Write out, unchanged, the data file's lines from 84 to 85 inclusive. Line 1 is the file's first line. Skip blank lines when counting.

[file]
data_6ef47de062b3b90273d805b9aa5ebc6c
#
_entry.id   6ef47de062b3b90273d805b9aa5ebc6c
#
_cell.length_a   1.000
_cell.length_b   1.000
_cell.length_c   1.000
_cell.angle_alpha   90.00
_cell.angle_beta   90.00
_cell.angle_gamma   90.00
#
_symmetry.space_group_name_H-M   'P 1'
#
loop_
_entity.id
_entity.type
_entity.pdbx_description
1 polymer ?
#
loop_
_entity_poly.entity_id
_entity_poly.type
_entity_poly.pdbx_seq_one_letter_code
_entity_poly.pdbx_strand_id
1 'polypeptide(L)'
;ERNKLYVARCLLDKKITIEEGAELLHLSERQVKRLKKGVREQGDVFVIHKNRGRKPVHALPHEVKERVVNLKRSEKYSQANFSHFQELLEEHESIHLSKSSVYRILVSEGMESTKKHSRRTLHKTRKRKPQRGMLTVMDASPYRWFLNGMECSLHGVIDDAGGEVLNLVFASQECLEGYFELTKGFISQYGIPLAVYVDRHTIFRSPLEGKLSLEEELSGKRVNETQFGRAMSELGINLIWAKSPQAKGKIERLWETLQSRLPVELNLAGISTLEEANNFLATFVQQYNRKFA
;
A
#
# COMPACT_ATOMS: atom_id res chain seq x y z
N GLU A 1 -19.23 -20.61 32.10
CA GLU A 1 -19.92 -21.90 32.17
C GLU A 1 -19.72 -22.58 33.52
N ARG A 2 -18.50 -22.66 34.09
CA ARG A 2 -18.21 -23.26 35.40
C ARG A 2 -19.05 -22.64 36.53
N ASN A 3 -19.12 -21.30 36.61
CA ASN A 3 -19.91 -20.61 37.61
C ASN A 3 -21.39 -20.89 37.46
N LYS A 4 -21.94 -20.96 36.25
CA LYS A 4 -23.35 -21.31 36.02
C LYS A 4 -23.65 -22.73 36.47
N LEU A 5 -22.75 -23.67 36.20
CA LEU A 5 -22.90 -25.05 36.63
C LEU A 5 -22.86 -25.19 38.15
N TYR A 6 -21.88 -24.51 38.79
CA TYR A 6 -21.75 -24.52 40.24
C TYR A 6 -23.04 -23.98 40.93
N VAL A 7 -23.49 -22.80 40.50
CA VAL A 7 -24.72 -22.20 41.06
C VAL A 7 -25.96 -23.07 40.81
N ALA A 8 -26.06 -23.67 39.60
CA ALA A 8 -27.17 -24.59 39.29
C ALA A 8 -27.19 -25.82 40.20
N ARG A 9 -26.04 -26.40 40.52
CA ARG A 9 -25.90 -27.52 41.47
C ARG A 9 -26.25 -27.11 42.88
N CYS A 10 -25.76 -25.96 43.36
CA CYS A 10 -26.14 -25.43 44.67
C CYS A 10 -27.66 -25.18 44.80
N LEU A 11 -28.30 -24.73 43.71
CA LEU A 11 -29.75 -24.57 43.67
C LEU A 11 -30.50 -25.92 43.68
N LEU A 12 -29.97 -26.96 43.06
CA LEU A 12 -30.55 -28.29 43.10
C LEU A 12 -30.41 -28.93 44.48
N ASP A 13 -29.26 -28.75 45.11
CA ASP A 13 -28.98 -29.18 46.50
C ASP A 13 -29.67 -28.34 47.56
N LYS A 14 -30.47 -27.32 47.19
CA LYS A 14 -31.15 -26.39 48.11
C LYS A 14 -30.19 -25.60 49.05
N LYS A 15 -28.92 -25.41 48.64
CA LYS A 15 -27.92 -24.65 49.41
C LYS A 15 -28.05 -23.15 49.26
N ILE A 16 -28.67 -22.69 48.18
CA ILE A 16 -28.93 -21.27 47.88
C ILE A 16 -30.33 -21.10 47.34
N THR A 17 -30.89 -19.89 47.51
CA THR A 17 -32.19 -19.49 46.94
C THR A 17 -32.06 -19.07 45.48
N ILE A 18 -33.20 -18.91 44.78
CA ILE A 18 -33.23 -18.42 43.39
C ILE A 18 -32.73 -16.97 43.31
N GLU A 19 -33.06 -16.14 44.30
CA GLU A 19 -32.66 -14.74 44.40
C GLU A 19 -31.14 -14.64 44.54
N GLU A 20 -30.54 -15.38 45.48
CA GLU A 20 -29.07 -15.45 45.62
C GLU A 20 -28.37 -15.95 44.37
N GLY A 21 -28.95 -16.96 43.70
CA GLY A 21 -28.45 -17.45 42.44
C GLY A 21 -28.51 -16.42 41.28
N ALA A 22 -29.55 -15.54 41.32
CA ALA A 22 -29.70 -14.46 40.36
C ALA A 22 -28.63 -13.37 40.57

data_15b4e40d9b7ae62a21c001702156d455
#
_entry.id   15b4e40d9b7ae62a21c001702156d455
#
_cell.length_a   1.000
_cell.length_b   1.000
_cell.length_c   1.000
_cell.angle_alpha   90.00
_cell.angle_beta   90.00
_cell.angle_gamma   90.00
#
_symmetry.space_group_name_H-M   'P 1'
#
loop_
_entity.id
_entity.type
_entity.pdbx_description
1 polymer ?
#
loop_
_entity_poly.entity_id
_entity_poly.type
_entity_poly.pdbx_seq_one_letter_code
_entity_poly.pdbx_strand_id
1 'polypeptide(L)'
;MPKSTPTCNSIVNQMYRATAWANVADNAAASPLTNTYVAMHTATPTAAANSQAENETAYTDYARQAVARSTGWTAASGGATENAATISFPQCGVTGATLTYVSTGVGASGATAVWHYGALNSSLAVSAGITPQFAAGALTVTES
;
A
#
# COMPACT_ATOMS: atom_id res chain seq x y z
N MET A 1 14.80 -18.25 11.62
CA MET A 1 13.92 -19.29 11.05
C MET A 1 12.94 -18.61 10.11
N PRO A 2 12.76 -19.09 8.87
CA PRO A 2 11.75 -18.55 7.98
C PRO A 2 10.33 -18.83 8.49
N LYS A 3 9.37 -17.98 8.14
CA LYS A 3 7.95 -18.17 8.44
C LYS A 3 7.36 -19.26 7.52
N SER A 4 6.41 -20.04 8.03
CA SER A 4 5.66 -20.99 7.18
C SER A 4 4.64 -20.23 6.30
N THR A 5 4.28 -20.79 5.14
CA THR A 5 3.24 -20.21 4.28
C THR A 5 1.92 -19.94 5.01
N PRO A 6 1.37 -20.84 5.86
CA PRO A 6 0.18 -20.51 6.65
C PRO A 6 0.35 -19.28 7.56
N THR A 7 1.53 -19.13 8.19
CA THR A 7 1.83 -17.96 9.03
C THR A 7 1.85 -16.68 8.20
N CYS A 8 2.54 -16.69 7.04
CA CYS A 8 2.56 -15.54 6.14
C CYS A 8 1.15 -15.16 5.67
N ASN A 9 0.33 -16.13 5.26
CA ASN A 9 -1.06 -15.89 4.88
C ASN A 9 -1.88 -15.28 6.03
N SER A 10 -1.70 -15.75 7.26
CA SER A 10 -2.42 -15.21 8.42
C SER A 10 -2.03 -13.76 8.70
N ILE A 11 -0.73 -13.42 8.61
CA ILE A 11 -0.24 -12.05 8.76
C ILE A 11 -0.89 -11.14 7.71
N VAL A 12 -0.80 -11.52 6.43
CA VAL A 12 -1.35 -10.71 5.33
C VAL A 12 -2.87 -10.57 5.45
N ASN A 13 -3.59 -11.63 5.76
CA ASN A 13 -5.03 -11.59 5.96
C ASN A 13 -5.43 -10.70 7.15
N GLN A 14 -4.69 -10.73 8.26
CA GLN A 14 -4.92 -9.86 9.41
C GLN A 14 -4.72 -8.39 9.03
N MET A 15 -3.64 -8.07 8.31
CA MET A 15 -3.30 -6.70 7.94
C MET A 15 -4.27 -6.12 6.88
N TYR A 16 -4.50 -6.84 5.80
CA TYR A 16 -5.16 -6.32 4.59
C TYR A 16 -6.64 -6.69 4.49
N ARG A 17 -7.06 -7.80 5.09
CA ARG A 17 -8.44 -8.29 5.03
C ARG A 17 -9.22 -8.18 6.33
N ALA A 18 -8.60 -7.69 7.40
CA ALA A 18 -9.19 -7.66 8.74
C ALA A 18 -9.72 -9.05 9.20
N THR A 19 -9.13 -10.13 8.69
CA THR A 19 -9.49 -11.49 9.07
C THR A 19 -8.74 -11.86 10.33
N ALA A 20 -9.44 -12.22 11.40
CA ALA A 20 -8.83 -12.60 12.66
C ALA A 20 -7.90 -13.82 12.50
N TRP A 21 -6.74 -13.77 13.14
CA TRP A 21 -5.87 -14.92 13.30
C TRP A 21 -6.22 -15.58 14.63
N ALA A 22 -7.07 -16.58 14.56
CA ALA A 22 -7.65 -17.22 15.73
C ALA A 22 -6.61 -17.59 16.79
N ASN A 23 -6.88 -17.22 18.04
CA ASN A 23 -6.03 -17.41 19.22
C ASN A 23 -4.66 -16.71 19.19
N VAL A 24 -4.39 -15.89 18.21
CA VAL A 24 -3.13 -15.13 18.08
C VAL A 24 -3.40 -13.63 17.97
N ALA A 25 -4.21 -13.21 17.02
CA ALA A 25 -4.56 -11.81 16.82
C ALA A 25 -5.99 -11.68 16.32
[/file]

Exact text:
C ILE A 18 -32.73 -16.97 43.31
N GLU A 19 -33.06 -16.14 44.30